This morning we went to shul armed with lollipops just in case the rabbi only had fruit chews at the end of the service--which turned out to be the case. Baruch ha'Shem for forethought. But the forethought didn't extend to the fact that shul = life cycle events. People are married in shuls. People are Bar Mitzvahed in shuls. And, of course, babies are named in shuls.
The Bar Mitzvah boy didn't bother me this week because not only did I gain total immunity to Middle School Annoyance Disease (MSAD) through my many years as a middle school teacher, but I know that a B'nai Mitzvah exists somewhere in my future. When I didn't have any children, the Bar Mitzvahs bothered me a lot more. And perhaps I'll go back to feeling a little twinge after the twins pass through that stage of life if we don't have another child.
But the naming killed me. Especially since I woke to another wonky temperature this morning on CD3 (yes, I am still trying to time that fucking progesterone test). I know it is difficult to feel much sympathy for infertile women with children--even those whose kids were conceived via fertility treatments. There is probably a part of you reading this and saying, "but you got to have a naming and I may never get to have a naming" (um...this is assuming that you're Jewish. Fill in another event in case you are of a different religion). And it's true. But there is still a pain that one feels when they want a baby again so badly and their body is still continuing to let them down. Having it work once does not bring anything into your control the second time around. In the end, it is a different pain and it's one that is hard to put into words. It is not better or worse this time around--just different. The choices are more confusing. It is difficult to find the space to mourn and release the feelings that were easier to release the first time around. I spend a lot of time trying to keep my voice light in the first few days of a new cycle. And in the last few days too.
This woman had her newborn up at the altar and was going through a laundry list of reasons for why they named their daughter this particular name and all of their hopes for her. I really hated myself for everything I was thinking. That's still the same, regardless of whether you're currently parenting or not--you still end up spending a lot of time hating yourself for your thoughts.
CD3 is usually my worst day of the cycle. So it's all uphill from here, right?
I really got on to just post something about the Great Cake Day. Which is Monday. It's the closest we can get to having a party across space and time, with everyone able to participate, whether they have infertile neighbours or not.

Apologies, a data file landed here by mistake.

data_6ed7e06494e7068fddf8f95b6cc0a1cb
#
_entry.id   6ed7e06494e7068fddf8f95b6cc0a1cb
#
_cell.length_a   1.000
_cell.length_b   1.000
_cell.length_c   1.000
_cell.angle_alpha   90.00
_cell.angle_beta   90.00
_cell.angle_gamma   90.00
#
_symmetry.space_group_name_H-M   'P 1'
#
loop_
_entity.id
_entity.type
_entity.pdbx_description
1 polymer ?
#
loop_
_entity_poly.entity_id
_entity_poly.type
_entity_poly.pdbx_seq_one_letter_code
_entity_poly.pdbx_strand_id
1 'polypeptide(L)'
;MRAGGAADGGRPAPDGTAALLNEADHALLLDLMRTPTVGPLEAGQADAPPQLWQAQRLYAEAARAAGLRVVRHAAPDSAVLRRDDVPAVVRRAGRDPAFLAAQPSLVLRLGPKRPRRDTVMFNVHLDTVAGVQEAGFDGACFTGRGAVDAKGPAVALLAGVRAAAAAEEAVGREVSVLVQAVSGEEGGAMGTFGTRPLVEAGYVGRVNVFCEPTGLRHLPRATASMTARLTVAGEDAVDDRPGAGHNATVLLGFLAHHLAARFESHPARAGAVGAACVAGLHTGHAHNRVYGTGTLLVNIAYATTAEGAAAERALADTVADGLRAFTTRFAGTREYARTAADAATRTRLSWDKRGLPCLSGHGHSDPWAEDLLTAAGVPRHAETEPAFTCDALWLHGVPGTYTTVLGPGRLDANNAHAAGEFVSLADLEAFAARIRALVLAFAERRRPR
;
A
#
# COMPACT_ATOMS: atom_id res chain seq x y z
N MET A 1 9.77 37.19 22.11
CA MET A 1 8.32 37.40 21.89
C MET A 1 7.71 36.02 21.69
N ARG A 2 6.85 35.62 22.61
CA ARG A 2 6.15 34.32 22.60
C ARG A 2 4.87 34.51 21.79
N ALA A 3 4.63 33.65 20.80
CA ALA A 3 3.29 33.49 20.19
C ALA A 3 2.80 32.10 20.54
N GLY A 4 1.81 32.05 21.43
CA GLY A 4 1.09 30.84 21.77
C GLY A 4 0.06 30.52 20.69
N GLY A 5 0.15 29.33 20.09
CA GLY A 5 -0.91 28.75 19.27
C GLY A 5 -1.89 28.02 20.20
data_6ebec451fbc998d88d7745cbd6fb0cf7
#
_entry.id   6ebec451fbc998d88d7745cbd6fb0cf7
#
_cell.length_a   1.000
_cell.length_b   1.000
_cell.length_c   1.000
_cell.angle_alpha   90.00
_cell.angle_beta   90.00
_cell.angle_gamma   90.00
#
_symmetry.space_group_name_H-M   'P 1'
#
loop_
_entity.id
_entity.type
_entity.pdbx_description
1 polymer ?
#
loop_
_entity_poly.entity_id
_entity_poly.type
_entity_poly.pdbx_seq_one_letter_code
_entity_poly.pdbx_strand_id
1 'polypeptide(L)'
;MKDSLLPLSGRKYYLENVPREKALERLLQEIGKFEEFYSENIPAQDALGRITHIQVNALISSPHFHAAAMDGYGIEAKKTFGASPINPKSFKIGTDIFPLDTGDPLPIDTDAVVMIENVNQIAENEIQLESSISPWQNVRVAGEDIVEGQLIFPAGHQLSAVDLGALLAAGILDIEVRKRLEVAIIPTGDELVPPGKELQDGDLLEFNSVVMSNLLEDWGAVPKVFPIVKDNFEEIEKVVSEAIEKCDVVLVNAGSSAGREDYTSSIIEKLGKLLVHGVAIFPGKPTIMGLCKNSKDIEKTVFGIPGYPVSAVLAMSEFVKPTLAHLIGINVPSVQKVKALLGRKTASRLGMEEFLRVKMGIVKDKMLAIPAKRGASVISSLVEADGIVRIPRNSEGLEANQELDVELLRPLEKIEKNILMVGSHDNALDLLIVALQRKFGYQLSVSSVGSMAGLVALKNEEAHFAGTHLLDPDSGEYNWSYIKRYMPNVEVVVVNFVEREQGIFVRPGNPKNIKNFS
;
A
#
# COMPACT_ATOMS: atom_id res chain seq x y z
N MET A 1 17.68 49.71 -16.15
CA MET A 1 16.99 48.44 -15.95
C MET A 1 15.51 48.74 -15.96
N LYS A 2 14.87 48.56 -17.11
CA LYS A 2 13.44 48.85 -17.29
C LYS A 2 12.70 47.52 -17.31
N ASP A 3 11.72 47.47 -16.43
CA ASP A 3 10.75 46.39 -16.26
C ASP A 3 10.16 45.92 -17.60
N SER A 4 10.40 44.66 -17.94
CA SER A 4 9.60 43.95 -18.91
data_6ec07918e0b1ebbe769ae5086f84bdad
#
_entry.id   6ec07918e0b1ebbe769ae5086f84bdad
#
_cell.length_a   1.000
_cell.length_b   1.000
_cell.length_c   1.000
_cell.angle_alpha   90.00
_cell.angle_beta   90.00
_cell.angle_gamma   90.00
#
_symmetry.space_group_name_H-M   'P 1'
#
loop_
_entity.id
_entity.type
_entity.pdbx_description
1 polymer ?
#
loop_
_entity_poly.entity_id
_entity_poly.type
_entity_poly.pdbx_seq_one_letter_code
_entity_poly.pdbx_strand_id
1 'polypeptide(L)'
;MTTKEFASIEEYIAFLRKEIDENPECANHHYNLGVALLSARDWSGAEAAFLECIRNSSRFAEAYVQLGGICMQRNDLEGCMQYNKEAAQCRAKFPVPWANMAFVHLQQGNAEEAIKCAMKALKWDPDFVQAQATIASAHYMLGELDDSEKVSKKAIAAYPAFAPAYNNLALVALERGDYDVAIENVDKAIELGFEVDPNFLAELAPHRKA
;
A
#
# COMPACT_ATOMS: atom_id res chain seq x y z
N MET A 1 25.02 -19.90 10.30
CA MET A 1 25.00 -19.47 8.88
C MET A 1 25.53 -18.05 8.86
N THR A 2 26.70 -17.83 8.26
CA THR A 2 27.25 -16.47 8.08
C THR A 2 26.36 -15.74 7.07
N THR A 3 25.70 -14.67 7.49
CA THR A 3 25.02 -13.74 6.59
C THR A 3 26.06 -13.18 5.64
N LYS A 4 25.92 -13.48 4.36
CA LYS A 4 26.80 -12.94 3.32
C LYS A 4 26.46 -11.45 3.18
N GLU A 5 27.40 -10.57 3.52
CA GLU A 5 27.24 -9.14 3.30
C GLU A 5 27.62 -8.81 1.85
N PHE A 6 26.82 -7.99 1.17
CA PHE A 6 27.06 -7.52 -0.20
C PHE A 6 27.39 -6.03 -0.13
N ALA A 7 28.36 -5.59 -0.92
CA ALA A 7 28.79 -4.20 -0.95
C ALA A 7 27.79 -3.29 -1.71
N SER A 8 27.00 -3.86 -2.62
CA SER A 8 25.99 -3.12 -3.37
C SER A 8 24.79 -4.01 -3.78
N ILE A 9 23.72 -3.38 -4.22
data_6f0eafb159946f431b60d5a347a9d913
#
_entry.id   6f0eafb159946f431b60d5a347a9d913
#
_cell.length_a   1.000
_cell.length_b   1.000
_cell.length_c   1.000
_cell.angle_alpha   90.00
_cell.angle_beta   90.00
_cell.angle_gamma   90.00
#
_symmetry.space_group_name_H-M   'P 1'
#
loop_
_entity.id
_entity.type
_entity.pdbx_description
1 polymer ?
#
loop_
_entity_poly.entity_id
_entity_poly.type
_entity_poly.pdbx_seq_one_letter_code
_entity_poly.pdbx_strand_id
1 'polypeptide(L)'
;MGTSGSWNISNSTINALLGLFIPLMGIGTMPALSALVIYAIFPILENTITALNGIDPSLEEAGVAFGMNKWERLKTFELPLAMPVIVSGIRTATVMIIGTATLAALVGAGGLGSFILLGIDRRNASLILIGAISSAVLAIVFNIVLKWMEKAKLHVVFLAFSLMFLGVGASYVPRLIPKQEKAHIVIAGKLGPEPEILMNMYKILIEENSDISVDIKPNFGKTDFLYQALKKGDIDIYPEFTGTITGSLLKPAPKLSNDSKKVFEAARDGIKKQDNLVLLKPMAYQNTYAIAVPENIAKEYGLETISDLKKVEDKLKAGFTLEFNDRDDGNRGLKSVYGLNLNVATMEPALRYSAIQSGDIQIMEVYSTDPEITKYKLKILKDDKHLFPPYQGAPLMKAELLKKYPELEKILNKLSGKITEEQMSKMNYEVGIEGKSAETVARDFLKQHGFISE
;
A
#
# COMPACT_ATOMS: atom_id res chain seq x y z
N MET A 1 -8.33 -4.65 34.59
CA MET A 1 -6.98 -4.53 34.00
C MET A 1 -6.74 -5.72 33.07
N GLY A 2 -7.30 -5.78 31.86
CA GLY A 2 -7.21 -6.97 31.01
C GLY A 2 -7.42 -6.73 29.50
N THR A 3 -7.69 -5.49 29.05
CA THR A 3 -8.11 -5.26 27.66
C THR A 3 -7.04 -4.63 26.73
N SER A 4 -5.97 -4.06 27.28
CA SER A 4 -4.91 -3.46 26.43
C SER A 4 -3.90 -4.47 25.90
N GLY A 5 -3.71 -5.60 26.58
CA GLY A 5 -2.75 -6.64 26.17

Here's how it works. On Monday, bake a cake or buy a cake (or any decadent dessert from a box of Milk Duds to a pie to a freakin' congratulations-that-you-can't-conceive cake baked for you special by Duff from Ace of Cakes). And you take a picture. And you upload the picture to your blog along with a post that talks about anything you want. You can describe where you ate the cake or who you ate it with or how much you love this particular recipe (and post the recipe). Or you can talk about the walk you took to the bakery or how much you love everyone who commented on your blog this week or how freakin' sad you are that you ended up inadvertently going to a baby naming.
And then you send me the link. And I will compile a massive list of everyone who ate cake (or another dessert) on the same day. And I will post it on Monday and keep adding to it whenever I get a new link. And then you can jump from cake post to cake post and it is like we are all together in one massive party that spans from Washington, D.C. to somewhere in Tasmania (hi, Patience!). And this party is even better because it may take you days to make it through all of the posts and a three-day party is much better than a three-hour party, n'est-ce pas?
So go eat and be merry.
And this post was not meant to be a boo-hoo-for-me, but to be that release that I can't seem to find the space to do. And explain that it doesn't necessarily get easier. Even once I'm done building my family, I wonder if a part of me will always hate baby namings. And thinking like that makes me really sad. Before we started trying to conceive, I never thought I'd be the person who hated baby namings. It doesn't really match up with the person I am inside my head. It hurts to feel that discordance when the "you" you want to be doesn't really match up with the "you" you actually are.